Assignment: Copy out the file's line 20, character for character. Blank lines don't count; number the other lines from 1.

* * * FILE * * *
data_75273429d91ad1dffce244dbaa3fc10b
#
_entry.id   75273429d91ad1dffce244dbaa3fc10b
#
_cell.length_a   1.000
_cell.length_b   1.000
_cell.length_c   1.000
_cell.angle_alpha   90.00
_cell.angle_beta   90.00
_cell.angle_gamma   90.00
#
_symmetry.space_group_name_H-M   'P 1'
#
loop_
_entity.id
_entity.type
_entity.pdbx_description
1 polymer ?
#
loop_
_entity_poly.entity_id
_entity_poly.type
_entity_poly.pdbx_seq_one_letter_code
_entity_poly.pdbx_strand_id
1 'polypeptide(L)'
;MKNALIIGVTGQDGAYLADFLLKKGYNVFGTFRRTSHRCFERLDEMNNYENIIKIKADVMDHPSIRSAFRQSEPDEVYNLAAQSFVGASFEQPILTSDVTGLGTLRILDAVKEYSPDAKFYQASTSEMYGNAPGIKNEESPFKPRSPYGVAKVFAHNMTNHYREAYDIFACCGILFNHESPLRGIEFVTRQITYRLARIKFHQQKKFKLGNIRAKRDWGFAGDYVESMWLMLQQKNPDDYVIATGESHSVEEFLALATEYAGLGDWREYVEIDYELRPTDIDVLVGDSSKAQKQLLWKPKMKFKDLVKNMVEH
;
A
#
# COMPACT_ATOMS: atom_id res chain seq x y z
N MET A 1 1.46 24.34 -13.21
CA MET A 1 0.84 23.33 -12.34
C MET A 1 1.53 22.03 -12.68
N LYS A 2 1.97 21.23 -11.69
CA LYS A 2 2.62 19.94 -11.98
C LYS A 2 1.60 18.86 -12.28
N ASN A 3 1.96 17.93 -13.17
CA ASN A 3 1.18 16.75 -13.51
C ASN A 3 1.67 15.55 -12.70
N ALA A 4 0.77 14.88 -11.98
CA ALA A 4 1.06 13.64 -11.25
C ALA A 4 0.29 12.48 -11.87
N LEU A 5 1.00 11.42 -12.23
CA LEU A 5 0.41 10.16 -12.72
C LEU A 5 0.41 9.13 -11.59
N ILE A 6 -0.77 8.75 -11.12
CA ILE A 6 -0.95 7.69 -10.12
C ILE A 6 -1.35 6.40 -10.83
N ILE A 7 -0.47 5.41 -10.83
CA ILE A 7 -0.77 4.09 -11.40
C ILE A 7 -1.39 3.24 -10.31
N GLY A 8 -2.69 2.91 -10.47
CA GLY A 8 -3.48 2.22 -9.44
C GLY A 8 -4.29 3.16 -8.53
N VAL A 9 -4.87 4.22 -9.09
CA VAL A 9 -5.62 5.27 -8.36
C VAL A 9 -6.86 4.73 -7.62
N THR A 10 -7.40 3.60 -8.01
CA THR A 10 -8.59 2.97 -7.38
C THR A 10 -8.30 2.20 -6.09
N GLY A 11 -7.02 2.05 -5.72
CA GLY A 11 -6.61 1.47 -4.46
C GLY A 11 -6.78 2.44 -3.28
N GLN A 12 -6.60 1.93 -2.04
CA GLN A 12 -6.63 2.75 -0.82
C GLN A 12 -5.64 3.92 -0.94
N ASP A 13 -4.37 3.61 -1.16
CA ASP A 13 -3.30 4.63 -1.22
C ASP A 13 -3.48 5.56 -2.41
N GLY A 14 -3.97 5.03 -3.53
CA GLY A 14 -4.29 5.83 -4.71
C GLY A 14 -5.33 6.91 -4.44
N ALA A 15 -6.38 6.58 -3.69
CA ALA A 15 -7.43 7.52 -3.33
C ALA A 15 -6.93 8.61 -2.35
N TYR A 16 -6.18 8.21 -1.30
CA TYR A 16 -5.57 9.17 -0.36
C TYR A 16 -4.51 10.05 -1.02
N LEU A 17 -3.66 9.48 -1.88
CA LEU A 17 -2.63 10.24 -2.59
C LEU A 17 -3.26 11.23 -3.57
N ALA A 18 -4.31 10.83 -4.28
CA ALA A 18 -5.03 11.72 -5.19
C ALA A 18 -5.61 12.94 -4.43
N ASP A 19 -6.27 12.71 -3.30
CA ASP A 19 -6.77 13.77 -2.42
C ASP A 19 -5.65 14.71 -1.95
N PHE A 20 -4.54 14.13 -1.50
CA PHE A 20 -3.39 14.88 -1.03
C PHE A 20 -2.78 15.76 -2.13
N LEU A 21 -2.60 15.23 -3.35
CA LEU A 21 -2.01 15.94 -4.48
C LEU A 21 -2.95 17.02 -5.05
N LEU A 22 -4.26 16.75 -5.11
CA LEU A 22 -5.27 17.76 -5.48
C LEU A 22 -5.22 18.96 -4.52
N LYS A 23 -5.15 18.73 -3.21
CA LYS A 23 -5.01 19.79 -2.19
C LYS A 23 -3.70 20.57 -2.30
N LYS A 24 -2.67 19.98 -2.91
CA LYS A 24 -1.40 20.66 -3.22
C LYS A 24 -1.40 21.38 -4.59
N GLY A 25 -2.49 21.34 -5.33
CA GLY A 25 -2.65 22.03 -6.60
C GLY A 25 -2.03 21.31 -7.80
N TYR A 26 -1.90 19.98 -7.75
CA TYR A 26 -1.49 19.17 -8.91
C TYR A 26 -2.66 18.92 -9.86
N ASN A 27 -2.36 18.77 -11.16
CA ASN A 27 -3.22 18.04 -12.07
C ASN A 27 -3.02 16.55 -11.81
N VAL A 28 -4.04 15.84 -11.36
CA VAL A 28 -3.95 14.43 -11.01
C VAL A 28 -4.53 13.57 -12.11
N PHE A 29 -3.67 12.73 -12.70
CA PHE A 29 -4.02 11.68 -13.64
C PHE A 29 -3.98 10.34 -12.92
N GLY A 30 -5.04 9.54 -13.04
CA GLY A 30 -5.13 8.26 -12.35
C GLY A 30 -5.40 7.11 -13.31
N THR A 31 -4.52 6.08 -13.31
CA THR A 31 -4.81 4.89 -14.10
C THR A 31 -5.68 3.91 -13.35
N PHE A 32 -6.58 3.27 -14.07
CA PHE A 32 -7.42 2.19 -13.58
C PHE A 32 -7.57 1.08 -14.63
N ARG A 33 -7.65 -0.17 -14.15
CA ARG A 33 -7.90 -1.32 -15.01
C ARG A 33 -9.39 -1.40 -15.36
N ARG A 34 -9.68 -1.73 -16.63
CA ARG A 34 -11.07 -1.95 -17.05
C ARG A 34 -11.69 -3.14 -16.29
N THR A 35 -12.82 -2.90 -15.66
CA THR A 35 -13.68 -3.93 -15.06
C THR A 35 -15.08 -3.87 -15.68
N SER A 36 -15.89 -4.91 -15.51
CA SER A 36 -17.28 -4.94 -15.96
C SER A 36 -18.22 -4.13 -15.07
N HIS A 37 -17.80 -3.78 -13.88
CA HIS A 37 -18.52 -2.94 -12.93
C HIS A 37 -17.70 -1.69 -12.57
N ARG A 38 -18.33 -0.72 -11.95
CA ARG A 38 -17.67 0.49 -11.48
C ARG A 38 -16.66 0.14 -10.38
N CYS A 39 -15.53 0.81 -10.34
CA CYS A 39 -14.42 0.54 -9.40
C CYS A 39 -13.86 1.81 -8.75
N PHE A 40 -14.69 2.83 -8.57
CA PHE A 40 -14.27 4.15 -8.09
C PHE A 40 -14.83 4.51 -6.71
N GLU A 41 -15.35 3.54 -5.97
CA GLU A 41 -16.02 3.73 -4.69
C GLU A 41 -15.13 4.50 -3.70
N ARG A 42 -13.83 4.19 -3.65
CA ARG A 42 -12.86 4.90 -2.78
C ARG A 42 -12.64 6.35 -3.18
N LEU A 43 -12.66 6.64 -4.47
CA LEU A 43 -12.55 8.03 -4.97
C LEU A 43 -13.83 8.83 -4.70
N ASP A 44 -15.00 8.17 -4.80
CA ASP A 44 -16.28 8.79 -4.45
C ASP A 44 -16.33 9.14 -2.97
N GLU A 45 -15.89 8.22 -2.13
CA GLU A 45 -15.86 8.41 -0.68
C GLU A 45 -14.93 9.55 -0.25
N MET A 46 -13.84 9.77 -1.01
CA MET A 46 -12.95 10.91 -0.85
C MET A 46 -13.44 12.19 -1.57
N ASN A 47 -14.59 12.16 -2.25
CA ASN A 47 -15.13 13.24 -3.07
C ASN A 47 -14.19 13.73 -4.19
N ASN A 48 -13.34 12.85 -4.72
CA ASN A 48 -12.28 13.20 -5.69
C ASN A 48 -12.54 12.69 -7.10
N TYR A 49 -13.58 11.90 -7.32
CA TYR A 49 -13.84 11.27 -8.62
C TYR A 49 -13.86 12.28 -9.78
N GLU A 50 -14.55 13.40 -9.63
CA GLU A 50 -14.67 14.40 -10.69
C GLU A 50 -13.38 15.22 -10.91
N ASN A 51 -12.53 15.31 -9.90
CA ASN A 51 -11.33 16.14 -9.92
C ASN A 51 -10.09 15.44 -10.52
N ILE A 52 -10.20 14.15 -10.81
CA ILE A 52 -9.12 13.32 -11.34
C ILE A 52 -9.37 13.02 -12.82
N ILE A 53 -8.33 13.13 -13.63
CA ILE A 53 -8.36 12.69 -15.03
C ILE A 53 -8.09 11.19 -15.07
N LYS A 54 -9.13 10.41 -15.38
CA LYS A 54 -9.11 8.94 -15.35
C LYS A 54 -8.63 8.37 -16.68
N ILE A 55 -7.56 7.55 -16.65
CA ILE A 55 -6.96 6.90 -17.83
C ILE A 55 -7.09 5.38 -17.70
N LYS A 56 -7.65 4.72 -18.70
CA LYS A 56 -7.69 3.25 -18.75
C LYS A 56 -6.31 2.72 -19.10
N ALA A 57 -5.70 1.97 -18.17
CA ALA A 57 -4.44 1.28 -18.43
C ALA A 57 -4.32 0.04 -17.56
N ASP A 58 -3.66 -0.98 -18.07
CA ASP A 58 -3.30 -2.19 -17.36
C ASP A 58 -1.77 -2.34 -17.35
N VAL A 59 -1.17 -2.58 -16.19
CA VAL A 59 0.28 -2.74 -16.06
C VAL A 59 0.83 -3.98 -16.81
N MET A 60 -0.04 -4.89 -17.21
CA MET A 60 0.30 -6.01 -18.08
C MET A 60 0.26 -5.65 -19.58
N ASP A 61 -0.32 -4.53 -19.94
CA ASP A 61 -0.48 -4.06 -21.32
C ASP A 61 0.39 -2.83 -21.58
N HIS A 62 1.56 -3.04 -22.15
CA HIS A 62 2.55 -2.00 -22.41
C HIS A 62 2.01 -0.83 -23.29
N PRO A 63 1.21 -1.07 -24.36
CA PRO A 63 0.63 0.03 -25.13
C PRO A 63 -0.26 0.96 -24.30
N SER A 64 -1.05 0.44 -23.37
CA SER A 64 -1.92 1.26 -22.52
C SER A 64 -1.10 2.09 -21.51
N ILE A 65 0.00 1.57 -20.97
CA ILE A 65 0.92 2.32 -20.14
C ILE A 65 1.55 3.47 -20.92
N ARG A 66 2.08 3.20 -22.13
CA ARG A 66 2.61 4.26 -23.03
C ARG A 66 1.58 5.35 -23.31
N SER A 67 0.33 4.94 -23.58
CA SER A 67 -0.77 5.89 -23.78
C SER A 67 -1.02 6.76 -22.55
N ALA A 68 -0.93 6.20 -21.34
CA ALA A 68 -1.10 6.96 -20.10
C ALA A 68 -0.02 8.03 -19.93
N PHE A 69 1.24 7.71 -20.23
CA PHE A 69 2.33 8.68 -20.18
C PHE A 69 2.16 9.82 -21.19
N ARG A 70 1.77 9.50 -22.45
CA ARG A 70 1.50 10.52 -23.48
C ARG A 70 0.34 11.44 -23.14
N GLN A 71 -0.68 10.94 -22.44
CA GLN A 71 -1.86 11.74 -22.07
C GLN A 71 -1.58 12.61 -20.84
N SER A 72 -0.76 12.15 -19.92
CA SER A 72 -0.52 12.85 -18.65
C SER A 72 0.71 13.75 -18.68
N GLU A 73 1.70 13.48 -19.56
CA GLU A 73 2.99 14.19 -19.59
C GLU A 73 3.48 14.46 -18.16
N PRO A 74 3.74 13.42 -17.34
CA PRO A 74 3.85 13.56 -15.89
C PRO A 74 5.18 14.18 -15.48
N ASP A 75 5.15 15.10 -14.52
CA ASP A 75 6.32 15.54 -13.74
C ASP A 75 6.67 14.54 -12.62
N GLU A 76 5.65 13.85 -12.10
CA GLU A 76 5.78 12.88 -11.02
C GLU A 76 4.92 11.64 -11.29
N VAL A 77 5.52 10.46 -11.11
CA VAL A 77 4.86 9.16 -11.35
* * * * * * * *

loop_